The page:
That’s all I have for the podcast today. If this is resonating with you, if you’re hearing me, if you’re understanding why you’re having such a struggle with these interviews, stay on. You’re going to hear from some of my clients, they’re going to tell you how they’ve experienced coaching and how it’s changed what they’ve been able to create from it. Also, how you can take the next steps to take this work deeper and get my help. Thank you so much for listening. I will talk to you next week. Bye. If you’re resonating with what you’re hearing on the podcast, I want to tell you something. If we ever talk or work together or interact in any way, I will not even for a minute buy into the story that you can’t get the job you want at the pay you want and deserve.
I will not buy into the story that the recruiter said you needed to have more experience or that you were told that you needed to get another degree or certification before you could be considered. Or that there are so many other great candidates out there that are more qualified who have already applied. Or that you need to check with your accountant first or whatever the excuse you have that robs you from your power. I will not buy it, because what I know for sure is that if you’re not being valued and if you’re not being paid at the level you know you can and deserve to be, there is a clear reason why, and it is a reason that is completely within your control. If you want to learn, what’s really been holding you back so far and you’re ready to get some help, head on over to www.nataliefisher.ca/apply. I will be able to help you identify why you’ve been stuck so far and exactly what you need to do to move forward.
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I will help you do this by showing you how to take control of your career, how to set the frame for what you want instead of thinking that you have to be at the mercy of what you have. As we all know, if you don’t believe that the job you want is available and that you can have it, you will always settle for the jobs you don’t want. If you are ready to move out of that space and into a better situation, I am here to help you. I’m going to teach you exactly what to do with lots of examples. Head on over to www.nataliefisher.ca/apply. I’ll see you over there.
Before we talked about it, I was really worried because I saw less interview, I saw less job post on job boards. Also, when I talked to some friends, they were saying that, okay, because of the situation. Even when I watch the news, it was like various current little crisis and business companies are not hiring anymore. I was like, okay, maybe I should slow down a little. Even if I do my best or even if I take massive action, it would be for nothing because there is no opportunities in the market currently. But we talked about it and you gave me several advice like, stop listening to the news, first of all. Also, there are other places too. Even if on job boards there are less job posts, some companies are still hiring because you have clients who still get new opportunities, and I should just continue. I have nothing to lose. I should just go ahead and do not let myself be distracted by the current situation. It worked because I kept having interviews at the same, almost at the same rate as before. Also, it is in the COVID situation that I get this opportunity.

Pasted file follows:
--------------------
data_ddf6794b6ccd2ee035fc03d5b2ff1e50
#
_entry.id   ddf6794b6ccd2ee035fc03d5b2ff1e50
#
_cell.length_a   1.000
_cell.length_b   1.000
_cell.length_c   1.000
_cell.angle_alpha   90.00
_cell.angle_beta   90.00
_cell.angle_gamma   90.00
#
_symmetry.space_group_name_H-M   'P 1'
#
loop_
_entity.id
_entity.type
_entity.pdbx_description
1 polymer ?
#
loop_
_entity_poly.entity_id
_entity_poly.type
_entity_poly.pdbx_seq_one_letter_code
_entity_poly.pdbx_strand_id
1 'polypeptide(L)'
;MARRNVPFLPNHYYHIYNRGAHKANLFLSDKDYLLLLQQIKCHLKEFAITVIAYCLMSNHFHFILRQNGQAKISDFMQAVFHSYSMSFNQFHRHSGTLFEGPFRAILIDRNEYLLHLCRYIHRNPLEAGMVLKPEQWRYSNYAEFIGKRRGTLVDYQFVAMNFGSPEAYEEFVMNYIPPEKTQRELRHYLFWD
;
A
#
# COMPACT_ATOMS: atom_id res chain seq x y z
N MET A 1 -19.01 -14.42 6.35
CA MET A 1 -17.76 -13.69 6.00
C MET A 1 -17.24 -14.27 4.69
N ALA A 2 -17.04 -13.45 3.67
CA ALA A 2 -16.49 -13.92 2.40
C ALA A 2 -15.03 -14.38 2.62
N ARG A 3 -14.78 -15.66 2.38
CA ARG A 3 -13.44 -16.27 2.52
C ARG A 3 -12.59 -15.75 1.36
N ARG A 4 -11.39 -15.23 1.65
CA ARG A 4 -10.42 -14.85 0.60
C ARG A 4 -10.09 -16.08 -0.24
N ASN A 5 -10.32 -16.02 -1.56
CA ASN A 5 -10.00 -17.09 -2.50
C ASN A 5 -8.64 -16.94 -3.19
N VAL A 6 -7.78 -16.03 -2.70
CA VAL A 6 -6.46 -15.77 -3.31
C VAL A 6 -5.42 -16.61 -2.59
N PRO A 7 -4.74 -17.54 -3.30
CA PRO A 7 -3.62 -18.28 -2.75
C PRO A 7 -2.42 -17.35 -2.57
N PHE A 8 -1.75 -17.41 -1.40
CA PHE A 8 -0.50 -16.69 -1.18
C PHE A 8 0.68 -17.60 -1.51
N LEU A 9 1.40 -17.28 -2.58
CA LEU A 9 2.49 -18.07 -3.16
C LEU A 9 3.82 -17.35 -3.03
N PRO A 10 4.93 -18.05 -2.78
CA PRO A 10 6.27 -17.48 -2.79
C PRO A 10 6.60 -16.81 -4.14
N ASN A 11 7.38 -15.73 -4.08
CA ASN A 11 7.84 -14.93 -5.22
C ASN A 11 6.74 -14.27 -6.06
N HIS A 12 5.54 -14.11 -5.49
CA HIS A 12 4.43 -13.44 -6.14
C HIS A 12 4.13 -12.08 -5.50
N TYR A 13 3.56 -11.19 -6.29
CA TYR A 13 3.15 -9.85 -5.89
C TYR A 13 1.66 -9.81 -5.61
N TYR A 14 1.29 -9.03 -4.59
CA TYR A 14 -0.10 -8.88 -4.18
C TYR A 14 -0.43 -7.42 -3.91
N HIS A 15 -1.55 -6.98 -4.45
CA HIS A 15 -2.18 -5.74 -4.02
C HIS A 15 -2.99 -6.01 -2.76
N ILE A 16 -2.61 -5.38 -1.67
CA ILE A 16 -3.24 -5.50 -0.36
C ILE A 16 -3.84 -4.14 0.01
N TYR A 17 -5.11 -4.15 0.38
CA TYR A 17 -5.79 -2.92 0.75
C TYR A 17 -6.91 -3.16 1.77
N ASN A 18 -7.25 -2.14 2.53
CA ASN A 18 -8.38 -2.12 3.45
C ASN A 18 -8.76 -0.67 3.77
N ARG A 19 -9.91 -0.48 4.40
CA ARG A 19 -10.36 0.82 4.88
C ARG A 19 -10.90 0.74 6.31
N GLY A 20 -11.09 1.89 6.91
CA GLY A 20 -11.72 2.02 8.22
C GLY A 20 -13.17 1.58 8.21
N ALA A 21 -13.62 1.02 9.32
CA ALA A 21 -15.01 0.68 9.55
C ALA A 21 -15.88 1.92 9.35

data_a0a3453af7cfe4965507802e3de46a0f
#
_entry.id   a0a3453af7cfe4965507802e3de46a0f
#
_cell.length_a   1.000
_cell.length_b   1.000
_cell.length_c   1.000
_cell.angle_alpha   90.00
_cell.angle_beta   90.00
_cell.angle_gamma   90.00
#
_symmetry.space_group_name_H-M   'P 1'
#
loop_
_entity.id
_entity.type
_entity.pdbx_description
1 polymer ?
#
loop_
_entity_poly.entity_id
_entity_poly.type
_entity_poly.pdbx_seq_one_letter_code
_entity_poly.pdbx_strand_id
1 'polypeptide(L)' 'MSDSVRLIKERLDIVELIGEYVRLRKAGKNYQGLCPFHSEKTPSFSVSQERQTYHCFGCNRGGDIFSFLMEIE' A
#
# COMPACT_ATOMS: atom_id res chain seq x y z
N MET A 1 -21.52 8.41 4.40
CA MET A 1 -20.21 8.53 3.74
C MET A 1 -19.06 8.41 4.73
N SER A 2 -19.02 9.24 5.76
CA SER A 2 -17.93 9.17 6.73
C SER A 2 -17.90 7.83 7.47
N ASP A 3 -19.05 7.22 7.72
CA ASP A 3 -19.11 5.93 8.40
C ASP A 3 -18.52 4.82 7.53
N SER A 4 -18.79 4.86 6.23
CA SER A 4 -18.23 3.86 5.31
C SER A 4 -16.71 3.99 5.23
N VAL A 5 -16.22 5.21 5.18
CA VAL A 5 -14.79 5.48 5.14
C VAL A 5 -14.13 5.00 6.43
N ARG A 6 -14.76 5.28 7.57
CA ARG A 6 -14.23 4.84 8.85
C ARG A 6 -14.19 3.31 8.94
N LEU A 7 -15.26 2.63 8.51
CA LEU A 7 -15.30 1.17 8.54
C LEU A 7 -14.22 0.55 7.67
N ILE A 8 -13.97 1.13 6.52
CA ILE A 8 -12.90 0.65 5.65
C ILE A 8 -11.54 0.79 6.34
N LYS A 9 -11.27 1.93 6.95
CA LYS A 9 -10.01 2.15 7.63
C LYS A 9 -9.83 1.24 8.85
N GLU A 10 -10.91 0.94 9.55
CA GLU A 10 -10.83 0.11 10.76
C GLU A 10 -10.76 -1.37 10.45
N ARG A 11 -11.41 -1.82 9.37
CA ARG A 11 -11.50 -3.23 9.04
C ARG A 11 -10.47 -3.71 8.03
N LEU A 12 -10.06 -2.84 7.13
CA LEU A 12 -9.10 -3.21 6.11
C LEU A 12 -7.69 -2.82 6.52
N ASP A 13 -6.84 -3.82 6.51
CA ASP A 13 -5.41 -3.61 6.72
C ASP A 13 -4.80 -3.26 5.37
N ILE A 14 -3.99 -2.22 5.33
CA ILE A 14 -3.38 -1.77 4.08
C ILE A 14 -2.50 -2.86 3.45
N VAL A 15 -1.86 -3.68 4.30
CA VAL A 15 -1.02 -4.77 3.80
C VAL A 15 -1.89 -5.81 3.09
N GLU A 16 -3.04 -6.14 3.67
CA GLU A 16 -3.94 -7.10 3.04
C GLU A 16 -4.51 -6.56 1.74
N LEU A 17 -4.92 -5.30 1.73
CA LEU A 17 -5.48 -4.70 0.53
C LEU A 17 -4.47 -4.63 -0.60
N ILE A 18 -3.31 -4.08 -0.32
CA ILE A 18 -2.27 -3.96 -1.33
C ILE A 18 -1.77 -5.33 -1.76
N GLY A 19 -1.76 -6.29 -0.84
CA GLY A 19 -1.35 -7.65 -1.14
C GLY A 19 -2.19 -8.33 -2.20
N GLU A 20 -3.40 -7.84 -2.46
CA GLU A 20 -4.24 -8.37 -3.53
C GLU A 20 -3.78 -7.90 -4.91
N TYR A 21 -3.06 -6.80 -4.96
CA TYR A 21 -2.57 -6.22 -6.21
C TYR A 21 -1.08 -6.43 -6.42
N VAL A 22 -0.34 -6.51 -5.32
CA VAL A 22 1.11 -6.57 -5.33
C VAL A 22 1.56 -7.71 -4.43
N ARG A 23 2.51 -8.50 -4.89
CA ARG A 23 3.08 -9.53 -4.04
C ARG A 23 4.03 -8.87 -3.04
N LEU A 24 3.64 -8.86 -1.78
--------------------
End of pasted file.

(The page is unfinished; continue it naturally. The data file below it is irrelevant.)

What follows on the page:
But you know, that’s the funny thing though, because when I was… Before I connected with you, I was looking online. I was watching YouTube. I was Googling these things, trying to find out what are the answers I should be saying. It just felt like everybody online that was giving advice on this stuff was giving you an overly rehearsed answer. Always following the star method and always doing this. It didn’t feel natural to me. I think I was trying to emulate those answers and it didn’t feel right for me, it didn’t feel right for me at all. I had to just find my own way with it, I think.
I knew that it will happen. I am not sure why I knew it. I just knew it. Like it’s going to happen, I know. I know it’s going to happen. I know I can do it, because you see people with less experience or less skills or qualifications out there doing your job or the job that you want, and it’s like, why not me? I know I can do it. I’m not sure how to explain, but I knew it.
When you leave me an iTunes review and send me a screenshot of the review directly to my email at firstname.lastname@example.org, I will send you a free gift as a thank you. This free gift, I usually sell it for $100, so it’s $100 value and it contains 50 examples of behavioral interview questions. If you’ve ever stumbled, second guest, rambled in an interview, not sure exactly what to say, I have this free guide that’s going to give you so many examples that there’s no way you’ll be confused at the end. It’s helped thousands of people land jobs just from understanding so clearly what needs to be included. If you don’t know how to tell a good story, inside you’ll find the exact words. If you don’t know what stories to tell, you’re going to see the components of a successful story in action, and 50 at that.
You don’t think you have any good stories to share? Don’t worry. There’s 25 questions in there to ask yourself to pull the stories from your own brain. To get your hands on this, all you have to do is leave me an iTunes review and send it to me to my email and I will respond with this guide. Thank you so much for listening and I will talk to you soon. Bye.